Playing Out the String but Travis Snider Returns, in Print

Tuesday, September 25 2012 @ 10:20 AM EDT

Contributed by: Gerry

The Jays win, the Jays win, the-e-e-e-e Jays win!   Ricky Romero got a win, his first since June.  I believe that puts the Romero plus Morrow combined win total since June at three.  The Jays are playing out the string and the commentary suggests it gives the Jays a chance to look at the kids.  well they are getting a good look, but it doesn't give us a lot of hope for the start of 2013.

Meanwhile Shi Davidi has a three parter on what happened with Travis Snider and there are some good insider stories in part one.

In part one of the three part story Snider describes his ascent to the major leagues and the challenges he faced with Cito Gaston and Gene Tenace.

Snider’s mind is racing, unsure of what to make of the words just spoken.

Barely two hours into his first day in the big-leagues, having just finished a second round in the batting cage at Yankee Stadium the afternoon of Aug. 29, 2008, the much-hyped 20-year-old prospect is staring at Blue Jays hitting coach Gene Tenace in disbelief.

"Have you always finished your swing with two hands?’" Snider remembers the veteran coach asking. "I said, ‘Yes I have, my whole life.’

He said, ‘You might want to change that if you want to stay at this level.’"

Instantly their relationship was broken, before it had started, even if as it turned out, Tenace’s first impression was right. Snider, the native of Kirkland, Wash., chosen 14th overall in the 2006 draft and widely regarded as its top high-school hitter, tore through the Blue Jays system in less than three years, climbing four levels in 2008 alone.

He arrived in the majors with an upright stance and a swing that led him to often muscle balls, but one that would also eventually keep him from catching up to fastballs inside, a bone of contention for both Tenace and Gaston. A problem they encountered, and not just with Snider, was often in how their messages were delivered.

Now retired, Tenace denies telling Snider to change his finish, though he remembers saying "sometimes you’re releasing (the bat) too soon and I told him it could be a problem from where it is. I might have brought it up to him, but I never told him he had to change it."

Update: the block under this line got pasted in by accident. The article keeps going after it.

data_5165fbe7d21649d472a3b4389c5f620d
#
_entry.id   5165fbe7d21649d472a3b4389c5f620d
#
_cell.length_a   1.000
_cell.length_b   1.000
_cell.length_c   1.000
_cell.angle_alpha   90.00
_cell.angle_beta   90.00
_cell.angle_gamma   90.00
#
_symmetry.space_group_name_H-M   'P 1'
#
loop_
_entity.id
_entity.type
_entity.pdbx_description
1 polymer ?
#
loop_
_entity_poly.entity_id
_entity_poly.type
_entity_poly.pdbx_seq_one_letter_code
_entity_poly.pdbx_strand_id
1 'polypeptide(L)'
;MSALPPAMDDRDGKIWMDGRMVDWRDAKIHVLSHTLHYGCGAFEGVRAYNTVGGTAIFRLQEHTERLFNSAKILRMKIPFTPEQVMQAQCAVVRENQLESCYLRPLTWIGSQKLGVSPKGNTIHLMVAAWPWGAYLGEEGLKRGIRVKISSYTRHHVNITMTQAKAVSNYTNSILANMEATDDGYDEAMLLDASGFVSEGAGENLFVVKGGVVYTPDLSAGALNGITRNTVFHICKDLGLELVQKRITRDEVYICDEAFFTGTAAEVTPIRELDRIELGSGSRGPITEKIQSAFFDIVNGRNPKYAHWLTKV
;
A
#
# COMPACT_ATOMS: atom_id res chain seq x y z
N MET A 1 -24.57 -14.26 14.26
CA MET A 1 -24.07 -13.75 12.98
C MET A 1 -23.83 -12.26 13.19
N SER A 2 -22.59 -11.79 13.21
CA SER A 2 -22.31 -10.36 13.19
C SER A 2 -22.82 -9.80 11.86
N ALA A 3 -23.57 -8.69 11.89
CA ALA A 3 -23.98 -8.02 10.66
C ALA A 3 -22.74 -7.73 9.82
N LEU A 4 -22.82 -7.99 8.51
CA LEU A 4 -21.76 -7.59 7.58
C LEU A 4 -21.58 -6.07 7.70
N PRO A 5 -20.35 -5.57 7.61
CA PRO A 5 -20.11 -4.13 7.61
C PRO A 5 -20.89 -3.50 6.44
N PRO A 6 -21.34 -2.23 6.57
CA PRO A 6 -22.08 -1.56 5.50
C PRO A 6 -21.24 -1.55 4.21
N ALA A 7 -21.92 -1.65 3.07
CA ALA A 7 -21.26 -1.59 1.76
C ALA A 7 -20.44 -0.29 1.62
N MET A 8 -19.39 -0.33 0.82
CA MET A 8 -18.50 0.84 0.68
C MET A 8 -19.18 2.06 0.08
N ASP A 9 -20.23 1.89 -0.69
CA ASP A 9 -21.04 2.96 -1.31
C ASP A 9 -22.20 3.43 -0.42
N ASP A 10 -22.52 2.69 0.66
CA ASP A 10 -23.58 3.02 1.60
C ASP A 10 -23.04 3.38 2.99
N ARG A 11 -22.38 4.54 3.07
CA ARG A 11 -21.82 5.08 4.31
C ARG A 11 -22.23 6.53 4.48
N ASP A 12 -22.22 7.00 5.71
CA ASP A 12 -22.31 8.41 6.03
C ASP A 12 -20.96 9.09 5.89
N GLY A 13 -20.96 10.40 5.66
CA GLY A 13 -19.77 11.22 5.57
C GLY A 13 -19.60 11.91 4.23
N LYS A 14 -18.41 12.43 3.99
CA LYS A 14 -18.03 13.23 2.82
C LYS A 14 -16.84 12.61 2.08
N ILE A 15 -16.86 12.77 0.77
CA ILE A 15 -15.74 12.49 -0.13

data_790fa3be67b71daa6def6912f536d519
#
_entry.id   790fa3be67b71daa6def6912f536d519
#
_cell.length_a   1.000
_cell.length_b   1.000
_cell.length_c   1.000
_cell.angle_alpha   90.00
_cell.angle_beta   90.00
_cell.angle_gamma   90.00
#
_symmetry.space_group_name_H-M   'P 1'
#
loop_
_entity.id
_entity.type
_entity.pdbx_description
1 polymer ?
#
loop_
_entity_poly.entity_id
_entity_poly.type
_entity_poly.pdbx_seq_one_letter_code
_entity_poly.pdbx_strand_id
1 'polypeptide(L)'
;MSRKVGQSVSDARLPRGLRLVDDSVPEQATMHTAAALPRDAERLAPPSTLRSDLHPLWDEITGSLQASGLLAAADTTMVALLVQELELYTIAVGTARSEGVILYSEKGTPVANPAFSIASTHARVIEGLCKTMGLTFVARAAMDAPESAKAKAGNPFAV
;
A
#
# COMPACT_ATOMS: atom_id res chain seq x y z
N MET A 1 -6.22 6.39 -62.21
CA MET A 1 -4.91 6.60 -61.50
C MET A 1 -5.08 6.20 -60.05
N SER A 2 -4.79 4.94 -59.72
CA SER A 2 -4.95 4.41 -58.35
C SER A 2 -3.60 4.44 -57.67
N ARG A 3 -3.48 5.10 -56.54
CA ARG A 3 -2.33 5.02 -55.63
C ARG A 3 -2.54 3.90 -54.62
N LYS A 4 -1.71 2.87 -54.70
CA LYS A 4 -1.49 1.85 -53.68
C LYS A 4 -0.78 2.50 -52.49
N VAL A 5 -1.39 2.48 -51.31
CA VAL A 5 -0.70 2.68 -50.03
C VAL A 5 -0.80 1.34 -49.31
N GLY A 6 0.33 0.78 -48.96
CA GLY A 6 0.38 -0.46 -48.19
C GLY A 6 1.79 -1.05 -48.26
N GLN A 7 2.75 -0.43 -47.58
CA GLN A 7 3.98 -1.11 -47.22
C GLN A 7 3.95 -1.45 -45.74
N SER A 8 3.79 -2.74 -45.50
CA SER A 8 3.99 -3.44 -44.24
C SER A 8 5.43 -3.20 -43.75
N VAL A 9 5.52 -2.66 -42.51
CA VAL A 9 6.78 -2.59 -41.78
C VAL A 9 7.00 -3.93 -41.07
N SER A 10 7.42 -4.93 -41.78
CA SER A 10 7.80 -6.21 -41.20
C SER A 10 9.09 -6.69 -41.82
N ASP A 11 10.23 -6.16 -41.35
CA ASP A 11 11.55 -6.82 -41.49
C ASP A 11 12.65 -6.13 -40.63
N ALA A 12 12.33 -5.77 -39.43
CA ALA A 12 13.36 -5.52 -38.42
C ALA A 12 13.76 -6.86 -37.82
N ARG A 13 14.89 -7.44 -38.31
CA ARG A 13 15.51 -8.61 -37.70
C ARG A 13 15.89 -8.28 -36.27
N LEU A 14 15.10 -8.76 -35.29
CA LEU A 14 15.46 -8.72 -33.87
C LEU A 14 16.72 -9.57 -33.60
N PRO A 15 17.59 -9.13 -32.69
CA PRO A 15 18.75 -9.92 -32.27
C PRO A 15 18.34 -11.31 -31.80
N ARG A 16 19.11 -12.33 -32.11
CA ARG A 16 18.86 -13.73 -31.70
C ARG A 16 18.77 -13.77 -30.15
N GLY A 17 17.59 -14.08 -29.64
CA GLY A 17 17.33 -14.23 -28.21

There is more where that came from:

Already losing patience with his role on the team, things went from bad to worse for Snider when he reached his breaking point with the plan for him to discuss his approach for each at-bat with Gaston before stepping into the on-deck circle.

As Gaston recalls, then GM J.P. Ricciardi asked him to keep tabs on both Snider and Adam Lind, to see where their heads were at, and the pre-AB discussions is what he came up with.

"It was never me telling him what he wanted to do," says Gaston. "And if he said I want to hit the fastball, I’d say well hit it, just don’t swing at those breaking balls."

The whole approach was new to Snider, and he hated it.

"It put me in a position to overthink situations. I’d sit down and say this is what I’m looking for, I watched film on this guy for 30 minutes, I watched his last three starts, I have a good feel for his tendencies, and then hear, ‘No, you shouldn’t look for that, you should look for this."


I recommend you read the full story.  I have recently started reading Shawn Green's book and he too starts the book describing his battles with Willie Upshaw and Cito.  His story, and Snider's, appear to have a lot in common.  The next two installments of Davidi's story should be interesting.

We as fans are privy to none of this.  We see a player come up and evaluate him on his performance.  We don't know how his performance is being impacted by the manager, by his teammates or by the coaches.  I always felt you needed a clear head to hit a baseball, most of the best hitters say they see ball, hit ball.  Learning to play major league baseball is a big challenge.  Sometimes a player needs a tough skin and a lot of confidence to stick with what works for him.  Sometimes they get derailed with too much stuff in their heads.


Meanwhile the Jays are not getting much confidence into their team for 2013.  Ricky Romero continues to struggle, despite the win.  Anthony Gose needs more AAA time.  Colby Rasmus is still lost.  Adam Lind keeps hitting with little power.  Brett Lawrie has tailed off (in his case it's not a bad thing, I expect a more motivated Lawrie for 2013).  Henderson Alvarez has looked better despite his taking the loss in yesterday's game one.


What else is going on?